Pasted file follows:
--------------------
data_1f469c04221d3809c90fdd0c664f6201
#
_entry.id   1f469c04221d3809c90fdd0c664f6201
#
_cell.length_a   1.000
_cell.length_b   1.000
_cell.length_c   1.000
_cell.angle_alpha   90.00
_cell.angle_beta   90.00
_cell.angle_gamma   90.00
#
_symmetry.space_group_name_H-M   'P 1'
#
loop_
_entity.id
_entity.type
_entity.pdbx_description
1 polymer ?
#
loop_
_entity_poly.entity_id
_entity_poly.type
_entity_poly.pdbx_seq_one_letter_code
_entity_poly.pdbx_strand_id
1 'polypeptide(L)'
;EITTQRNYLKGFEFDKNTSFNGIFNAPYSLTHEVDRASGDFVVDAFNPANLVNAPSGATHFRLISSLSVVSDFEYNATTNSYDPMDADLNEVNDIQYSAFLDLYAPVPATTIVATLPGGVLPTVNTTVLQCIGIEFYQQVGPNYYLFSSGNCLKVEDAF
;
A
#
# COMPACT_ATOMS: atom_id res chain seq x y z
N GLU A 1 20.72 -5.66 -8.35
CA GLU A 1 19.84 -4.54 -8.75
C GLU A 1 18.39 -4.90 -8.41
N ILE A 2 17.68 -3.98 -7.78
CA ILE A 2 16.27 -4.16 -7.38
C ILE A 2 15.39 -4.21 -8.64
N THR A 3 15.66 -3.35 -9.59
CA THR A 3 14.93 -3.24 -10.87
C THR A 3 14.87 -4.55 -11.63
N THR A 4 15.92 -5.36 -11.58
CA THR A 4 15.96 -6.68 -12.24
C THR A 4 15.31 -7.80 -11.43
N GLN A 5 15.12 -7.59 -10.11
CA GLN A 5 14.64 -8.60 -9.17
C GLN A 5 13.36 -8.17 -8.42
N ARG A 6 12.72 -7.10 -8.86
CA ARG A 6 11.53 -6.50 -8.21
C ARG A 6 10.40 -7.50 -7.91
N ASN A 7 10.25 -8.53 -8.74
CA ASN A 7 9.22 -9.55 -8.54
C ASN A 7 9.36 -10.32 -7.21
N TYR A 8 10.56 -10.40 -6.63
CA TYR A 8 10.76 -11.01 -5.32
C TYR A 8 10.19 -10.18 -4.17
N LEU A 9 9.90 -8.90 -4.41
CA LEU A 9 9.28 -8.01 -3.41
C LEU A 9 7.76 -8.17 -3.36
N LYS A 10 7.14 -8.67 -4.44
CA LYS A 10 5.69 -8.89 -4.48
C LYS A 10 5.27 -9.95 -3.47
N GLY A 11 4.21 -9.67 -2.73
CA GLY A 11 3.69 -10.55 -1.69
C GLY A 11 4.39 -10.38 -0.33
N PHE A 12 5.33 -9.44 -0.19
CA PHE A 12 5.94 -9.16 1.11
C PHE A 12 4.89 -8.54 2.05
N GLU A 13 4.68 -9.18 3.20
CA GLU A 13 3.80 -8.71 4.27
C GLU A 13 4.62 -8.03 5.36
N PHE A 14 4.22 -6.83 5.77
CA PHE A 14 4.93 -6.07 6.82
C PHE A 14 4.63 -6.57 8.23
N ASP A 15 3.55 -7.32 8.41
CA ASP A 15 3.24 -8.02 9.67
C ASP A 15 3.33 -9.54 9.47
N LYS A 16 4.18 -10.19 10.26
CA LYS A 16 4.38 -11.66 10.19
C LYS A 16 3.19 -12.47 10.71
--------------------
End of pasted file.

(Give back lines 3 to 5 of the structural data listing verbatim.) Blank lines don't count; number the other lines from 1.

_entry.id   1f469c04221d3809c90fdd0c664f6201
#
_cell.length_a   1.000